The world of small, high-quality cameras continues to open up before us. Compact bodies, bigger sensors, improving lens quality.
Part of the camera- manufacturing industry would like us to think that we can all put away our big Digital Single Lens Reflex (DSLR) cameras and move into the new generation of mirrorless cameras - losing the weight on our shoulders without compromising quality.
Canon has taken a slightly different tack, seeing for example the Canon 5D MkIII and Canon G12 as a good travelling package for serious photographers, and the Canon GX-1 mirrorless as something in between, but not replacing the DSLR.
Out and about, the Olympus PEN mirrorless camera system, which can be bought economically as a twin lens kit, is proving successful for travellers interested in photography but who don't want to carry a full bag of gear.
The same with Nikon 1 (once again, in a 10-30mm and 30-110mm kit is a good buy).
The specifications for Sony's Cyber-shot RX100 read like a dream for travellers.
The camera has a 1.0-inch type 20.2 MP Exmor CMOS Sensor - the biggest ever incorporated into a pocket camera.
It has a wide, fast F1.8 Carl Zeiss Vario Sonnar lens which has a seven-bladed circular aperture - it makes for super quality and flexibility. The camera has an aluminium body. It is just 102 x 59 x 36mm (4.02 x 2.32 x 1.42") and weighs only 213g.
All of which add up to a dream camera for me - and, says Sony, to what a reviewer in the New York Times called "the best pocket camera ever made".
So you can imagine how excited I was to get my hands on one and take it out on the road.
The camera feels tough, the lens is clearly good quality, but the heart of it is that sensor. This Exmor CMOS effectively gives a resolution of 20 megapixels and is four times bigger than the 1/2.3-type sensors traditionally used in compact pocket cameras.
But I struggled initially to get good pictures from it, and even when I had got used to the camera, I did find it quite easy to get duds. I also found it a bit slippery and fiddly to use.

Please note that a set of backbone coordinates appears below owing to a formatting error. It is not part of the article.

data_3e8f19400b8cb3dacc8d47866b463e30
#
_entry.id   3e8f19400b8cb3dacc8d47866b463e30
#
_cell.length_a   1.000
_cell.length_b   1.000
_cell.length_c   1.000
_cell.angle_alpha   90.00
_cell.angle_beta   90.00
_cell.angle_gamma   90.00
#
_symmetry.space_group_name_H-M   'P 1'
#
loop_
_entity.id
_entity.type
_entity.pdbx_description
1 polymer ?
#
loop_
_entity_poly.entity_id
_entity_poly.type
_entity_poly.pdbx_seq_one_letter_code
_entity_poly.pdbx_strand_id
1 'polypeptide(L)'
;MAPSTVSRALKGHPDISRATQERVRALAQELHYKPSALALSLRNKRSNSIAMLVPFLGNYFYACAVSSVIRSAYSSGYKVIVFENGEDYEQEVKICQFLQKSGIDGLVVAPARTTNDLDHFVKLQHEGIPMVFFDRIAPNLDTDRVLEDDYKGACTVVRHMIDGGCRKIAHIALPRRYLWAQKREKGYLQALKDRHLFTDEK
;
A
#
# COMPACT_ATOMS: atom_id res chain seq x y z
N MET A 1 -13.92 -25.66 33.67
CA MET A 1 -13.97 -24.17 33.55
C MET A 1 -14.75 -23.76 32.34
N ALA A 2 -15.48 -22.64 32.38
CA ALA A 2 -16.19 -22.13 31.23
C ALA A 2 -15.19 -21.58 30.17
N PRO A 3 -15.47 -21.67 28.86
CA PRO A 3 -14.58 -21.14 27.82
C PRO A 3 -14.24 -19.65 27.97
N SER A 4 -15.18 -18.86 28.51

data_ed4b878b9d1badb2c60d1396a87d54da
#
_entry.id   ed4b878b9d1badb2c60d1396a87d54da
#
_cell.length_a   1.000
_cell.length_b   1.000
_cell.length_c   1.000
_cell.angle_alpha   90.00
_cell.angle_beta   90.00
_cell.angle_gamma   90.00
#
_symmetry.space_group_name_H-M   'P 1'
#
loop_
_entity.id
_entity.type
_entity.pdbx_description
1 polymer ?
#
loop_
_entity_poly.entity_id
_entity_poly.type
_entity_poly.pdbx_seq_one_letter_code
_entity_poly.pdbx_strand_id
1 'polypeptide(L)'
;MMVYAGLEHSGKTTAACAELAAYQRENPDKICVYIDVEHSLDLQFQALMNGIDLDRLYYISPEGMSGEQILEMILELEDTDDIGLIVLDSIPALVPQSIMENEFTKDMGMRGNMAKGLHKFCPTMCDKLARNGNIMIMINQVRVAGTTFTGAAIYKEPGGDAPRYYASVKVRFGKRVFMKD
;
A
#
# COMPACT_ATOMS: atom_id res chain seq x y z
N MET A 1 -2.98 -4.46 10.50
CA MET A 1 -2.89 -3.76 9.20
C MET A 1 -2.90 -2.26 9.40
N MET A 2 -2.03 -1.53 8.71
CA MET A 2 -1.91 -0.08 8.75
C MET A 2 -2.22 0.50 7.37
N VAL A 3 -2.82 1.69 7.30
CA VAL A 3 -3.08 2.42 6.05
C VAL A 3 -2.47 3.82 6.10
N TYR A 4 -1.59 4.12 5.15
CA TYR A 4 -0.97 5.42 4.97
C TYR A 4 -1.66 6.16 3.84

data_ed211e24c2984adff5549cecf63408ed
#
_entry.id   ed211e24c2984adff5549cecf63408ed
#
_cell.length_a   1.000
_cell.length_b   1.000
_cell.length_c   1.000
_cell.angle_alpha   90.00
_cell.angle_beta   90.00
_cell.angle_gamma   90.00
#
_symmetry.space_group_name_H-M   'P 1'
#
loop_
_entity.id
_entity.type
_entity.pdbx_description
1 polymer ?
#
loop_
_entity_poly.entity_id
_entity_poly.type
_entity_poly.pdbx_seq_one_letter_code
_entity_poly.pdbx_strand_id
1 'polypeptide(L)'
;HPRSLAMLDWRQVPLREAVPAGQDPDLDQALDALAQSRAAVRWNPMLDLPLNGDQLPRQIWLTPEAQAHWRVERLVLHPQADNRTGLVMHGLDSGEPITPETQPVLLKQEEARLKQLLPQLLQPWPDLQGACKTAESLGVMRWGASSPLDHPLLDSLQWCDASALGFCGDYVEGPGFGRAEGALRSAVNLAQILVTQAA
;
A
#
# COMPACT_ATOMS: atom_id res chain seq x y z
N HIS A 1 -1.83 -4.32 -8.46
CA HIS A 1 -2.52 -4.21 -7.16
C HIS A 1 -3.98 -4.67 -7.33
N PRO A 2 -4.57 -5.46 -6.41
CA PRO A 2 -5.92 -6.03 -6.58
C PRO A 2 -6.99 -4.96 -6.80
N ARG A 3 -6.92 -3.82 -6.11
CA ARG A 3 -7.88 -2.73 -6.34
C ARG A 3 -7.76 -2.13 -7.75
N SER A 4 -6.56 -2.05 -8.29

But an absolute winner of a feature kicks in when you take control of the camera to use it in semi-manual modes, which the photographer does, with creative intent, primarily to take control of either aperture (to control the distance in focus before and after the subject) or shutter speed (to stop the water dead, so you see every drop, or allow a lot of it to pass the lens, so it looks milky).
For the Sony has a very nifty feature - a control ring around the lens body, which can be used to take control of these, alter exposure, zoom, use creative picture effects and a number of other custom functions. Functions that are often used can be assigned to the Function button and the Memory Recall feature can store up to three groups of customised shooting settings. It is a very good feature.
The camera also has many artistic presets and Auto Portrait Framing, which is programmed to frame portraits perfectly. This Sony feature detects faces in a scene and can automatically crop the picture to create a tighter composition at full resolution. (The original and cropped pictures are both saved.)
For the fast stuff, the RX100 can shoot up to 10 frames a second in full resolution and its autofocus is designed to lock on to a subject in as little as 0.13 of a second.
Its sensitivity can be set up to ISO 25,600 (for this it uses Multi Frame Noise Reduction). Videos are high definition.
Anthony Moy, product manager for digital still cameras at Sony Australia, says: "It's a perfect step-up model for point-and-shoot users not interested in larger DSLR or compact system cameras, and also an outstanding choice for enthusiasts or professionals who may already own a large DSLR and are looking for a premium, pocket-sized 'all-in-one' second camera." It's a lot of quality for $799.
Even though I didn't instantly take to it, don't necessarily be put off. This is one photographer's reaction to one camera.
Few things truly replace anything any more - the next new brainwave thrust upon us is just "more". Just as we have a laptop, an iPad, a Kindle and still read the paper and buy a hardback book for the shelf, so I carry a DSLR and compact, and have a couple of mirrorless cameras for different sorts of trips.